First, please forgive the Gary Vee-esque use of the phrase ‘crushing it’ in the headline. It’s very Nickelback-ish and click-baity and I apologize. But hey, it got you here so #sorrynotsorry. Also, sorry for #sorrynotsorry.
Secondly, I don’t hate them. I mean I do, but only in the way that hating another person’s work is the ultimate compliment. Like, you’re so good, I hate you. So let’s jump in and meet 5 hate-worthy creatives.
Besides having a fancy AF hyphenated name, Chris (a.k.a. CBH) happens to be the new CCO of TBWA/CHIAT NY and, boy, he is on a roll. Before I get into specifics, I am going to point out that, in this article I will refer to him as CBHCCOTBWACHIATNY.
CBHCCOTBWACHIATNY has been in the top job for about a year and is just racking up new business wins like crazy and has sparked a spike in creativity that the NY office has not seen in years.
For the US OPEN, they pulled off a bunch of amazing experiential stunts to celebrate female athletes along with legend Billie Jean King. They created Tennis balls that had printed on them stereotypical common digs at young female athletes. When you hit them, and the more you play, the words erase. But the really cool part was they did this activation at the US OPEN to celebrate the release of limited edition BJK adidas sneakers. If you wanted to win a pair, you had to let the staff spray paint the sneakers you were wearing with a stencil that turned them into BJK’s signature blue adidas kick with the white stripes. Dozens of people turned their Nikes, Reebok, New Balance and Converse sneakers into BJK Adidas. Smart. Subversive. Iconic.
Also check out the work for the Brooklyn Film Festival. I love it because it’s concept: ‘Bad Times Make Great Art’ actually asks the viewer to think for a fucking minute. It assumes you know a little about history…that you aren’t a fucking moron. Which is rare. Also, it’s just plain beautiful and eye-catching.
Keep your eye out for anything that comes out of that office. Well done, CBHCCOTBWACHIATNY!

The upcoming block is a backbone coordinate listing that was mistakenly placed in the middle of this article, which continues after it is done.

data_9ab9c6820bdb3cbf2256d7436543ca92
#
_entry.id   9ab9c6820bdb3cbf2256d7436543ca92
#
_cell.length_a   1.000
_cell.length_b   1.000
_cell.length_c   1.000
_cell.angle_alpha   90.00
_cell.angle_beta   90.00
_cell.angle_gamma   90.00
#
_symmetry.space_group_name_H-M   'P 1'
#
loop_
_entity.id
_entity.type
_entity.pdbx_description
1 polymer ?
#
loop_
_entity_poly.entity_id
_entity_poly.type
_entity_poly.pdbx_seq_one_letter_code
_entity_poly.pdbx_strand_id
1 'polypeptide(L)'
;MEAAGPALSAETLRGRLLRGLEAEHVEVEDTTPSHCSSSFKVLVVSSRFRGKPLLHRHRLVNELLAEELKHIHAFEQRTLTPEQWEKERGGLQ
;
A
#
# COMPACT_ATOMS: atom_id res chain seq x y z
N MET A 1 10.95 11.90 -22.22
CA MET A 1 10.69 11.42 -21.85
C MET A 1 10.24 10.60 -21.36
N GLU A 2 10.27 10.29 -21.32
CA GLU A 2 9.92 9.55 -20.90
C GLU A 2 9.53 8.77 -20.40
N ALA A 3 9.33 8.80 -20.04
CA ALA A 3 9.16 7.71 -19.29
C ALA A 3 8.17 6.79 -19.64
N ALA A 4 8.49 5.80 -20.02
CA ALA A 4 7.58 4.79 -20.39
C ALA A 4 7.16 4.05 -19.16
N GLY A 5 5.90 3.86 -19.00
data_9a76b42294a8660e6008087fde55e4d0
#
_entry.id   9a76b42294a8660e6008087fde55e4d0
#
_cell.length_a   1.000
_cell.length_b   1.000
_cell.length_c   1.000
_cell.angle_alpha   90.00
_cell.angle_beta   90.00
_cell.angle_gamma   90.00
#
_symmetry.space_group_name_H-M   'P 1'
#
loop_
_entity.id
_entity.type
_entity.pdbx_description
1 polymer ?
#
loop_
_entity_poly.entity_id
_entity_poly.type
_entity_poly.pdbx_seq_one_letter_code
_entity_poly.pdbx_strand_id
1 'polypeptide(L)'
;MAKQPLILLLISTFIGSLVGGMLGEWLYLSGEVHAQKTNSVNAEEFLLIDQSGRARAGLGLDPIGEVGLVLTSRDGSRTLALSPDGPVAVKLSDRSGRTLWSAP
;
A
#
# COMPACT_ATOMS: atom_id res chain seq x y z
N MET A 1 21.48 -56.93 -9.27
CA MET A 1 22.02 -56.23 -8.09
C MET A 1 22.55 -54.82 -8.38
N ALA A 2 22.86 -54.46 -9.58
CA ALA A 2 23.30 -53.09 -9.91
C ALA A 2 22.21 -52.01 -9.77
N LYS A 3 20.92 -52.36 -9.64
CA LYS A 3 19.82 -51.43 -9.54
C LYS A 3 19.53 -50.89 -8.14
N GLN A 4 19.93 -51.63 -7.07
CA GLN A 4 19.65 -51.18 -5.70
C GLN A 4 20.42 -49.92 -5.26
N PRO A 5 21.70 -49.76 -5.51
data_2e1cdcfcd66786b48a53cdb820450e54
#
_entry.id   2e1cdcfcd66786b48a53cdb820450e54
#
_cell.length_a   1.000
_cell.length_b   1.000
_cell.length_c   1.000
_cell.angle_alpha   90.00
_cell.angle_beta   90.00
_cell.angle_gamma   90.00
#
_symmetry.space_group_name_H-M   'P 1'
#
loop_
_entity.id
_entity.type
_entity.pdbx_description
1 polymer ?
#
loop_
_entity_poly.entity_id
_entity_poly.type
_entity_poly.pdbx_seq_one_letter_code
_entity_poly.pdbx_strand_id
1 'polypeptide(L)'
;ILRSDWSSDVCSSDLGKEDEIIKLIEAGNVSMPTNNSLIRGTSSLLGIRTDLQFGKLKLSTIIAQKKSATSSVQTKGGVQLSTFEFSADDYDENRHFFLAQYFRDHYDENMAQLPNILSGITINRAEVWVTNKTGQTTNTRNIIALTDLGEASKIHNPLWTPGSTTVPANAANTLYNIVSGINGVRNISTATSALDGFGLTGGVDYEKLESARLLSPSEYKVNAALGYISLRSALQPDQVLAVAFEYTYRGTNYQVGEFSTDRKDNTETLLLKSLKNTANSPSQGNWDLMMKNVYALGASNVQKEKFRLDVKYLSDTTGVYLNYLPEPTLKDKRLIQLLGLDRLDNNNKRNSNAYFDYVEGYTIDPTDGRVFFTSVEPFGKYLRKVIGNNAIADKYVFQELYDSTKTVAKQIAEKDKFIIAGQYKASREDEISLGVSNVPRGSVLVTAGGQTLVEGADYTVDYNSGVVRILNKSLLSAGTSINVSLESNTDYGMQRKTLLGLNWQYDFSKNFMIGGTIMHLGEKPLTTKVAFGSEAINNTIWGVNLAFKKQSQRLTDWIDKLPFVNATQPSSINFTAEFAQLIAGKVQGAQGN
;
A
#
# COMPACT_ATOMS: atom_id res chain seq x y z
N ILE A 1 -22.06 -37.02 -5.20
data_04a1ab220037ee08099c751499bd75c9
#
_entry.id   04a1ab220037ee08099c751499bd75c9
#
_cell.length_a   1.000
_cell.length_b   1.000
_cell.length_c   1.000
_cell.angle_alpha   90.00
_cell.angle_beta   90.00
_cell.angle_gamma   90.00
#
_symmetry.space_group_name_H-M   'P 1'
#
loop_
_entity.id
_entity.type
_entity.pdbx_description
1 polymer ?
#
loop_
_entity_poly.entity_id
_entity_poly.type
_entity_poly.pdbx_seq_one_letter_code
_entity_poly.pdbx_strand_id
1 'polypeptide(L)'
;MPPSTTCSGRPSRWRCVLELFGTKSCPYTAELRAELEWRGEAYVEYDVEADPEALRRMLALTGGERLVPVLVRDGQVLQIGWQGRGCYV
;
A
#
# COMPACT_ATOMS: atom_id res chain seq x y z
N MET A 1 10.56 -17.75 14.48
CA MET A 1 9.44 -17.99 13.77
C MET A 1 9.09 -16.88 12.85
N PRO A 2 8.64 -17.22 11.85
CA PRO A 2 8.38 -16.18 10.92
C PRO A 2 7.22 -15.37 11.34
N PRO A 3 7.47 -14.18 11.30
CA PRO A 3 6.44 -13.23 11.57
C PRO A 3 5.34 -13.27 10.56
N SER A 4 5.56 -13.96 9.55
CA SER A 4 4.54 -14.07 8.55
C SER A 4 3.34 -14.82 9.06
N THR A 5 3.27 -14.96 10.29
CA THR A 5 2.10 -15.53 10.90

In case you were wondering if I was calling out some cooler-that-thau creative that goes by a single-moniker like Cher or Madonna or Shingy, I’m not. I’m referring to Joan Creative an agency founded by two inspirational women, Jaimie Robinson and Lisa Clunie. They named their new venture after the multiple historically, kick-ass women named Joan: Joan of Arc, Joan Baez, Joan Jett…you get it.
I think what Jaimie and Lisa are building is revolutionary. They founded their agency based around a simple idea. The idea was this: Hey, you know all that stuff we hated about working at traditional agencies? Let’s not do that.
It seems to be working. The agency is growing by leaps and bounds and has already worked with a ton of brands including: Progresso, Nike, Pillsbury, Lucky Charms and Netflix.
Their business model is also pretty cool: They offer brands one of six or seven packages to purchase, so the clients can buy in at a level that’s comfortable for them. This is genius because clients always think they are being swindled by paying for services or people that they don’t use and this gets around that common problem brilliantly.
I encourage you to regularly read DAMNJOAN; an online magazine that is their take on modern publishing. It reminds me of the edgy old-school downtown magazines like Interview and SPY. Yay, Jaimie and Lisa!